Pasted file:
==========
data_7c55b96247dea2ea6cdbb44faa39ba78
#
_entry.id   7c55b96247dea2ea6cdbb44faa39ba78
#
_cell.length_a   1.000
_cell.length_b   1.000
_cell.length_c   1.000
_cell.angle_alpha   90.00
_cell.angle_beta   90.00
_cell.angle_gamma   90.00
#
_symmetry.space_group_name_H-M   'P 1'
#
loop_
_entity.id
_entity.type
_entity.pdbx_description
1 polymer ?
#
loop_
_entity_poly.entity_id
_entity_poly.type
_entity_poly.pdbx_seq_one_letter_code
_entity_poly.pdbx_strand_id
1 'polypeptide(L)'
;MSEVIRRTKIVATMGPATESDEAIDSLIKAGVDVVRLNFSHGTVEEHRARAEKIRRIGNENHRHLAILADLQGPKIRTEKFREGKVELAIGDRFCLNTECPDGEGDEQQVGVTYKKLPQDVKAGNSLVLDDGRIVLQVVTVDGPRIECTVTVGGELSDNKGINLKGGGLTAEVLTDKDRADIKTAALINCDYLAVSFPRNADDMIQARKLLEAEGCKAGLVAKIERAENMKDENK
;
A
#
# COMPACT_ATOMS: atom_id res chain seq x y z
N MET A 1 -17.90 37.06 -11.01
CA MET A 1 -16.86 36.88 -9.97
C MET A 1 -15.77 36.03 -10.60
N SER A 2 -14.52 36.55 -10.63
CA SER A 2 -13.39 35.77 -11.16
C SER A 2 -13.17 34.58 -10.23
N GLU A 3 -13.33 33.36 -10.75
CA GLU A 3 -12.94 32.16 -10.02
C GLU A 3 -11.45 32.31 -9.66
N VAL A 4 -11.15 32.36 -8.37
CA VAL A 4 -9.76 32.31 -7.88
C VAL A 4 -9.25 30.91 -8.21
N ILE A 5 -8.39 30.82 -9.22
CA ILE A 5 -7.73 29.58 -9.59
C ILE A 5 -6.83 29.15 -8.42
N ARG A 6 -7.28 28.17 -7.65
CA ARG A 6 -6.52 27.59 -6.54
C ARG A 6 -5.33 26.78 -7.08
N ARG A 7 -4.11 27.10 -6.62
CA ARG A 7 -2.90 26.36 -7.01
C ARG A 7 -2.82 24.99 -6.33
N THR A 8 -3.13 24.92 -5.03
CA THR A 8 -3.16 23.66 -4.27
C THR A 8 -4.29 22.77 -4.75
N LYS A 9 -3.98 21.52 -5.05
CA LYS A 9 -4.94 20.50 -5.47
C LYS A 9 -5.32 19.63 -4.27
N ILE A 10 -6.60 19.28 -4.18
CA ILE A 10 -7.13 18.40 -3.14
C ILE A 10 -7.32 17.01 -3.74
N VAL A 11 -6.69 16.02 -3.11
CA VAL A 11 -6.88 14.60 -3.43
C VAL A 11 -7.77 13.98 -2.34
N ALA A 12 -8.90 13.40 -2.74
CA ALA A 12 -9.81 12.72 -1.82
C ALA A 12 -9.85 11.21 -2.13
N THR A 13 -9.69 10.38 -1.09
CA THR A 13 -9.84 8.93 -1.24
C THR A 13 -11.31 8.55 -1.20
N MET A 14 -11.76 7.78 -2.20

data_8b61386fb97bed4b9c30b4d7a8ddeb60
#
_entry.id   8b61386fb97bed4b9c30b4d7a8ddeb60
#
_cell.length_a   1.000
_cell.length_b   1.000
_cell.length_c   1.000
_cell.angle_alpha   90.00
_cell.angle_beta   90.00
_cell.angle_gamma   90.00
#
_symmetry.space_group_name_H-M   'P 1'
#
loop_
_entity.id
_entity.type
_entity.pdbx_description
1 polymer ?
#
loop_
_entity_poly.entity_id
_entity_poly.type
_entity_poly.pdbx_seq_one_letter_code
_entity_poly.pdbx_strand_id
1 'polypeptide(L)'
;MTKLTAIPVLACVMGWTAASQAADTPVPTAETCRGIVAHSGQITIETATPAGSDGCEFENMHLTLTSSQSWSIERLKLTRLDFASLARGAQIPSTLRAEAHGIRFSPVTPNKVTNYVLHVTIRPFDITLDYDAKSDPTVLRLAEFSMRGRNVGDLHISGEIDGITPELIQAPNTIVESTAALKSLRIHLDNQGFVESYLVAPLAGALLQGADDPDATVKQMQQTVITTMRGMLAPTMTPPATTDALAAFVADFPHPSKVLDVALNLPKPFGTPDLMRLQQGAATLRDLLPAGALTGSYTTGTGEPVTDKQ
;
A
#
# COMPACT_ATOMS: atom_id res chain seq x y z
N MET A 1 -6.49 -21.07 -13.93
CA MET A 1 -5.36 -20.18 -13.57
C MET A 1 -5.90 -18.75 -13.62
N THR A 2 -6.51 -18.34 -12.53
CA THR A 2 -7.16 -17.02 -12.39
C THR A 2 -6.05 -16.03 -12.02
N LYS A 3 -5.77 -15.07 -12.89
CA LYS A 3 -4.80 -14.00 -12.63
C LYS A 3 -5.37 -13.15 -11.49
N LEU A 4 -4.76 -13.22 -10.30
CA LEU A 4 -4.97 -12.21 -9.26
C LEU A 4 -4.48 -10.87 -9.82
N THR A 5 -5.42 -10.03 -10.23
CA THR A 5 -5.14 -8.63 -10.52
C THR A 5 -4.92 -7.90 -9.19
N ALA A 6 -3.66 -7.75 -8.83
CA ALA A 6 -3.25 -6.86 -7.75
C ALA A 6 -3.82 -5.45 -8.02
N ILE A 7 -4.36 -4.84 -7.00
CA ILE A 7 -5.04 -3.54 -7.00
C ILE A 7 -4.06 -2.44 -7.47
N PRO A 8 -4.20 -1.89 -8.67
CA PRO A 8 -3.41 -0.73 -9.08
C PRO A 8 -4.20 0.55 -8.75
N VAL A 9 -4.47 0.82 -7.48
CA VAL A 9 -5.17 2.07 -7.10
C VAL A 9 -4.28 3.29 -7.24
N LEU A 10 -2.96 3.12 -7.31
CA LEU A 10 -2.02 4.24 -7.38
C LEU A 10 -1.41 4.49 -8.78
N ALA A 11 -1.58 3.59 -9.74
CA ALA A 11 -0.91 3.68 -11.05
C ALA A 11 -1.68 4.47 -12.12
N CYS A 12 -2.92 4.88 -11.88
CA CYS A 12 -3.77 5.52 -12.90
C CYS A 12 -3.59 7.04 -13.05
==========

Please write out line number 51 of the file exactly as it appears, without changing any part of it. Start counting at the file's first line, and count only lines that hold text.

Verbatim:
C ARG A 7 -2.82 24.99 -6.33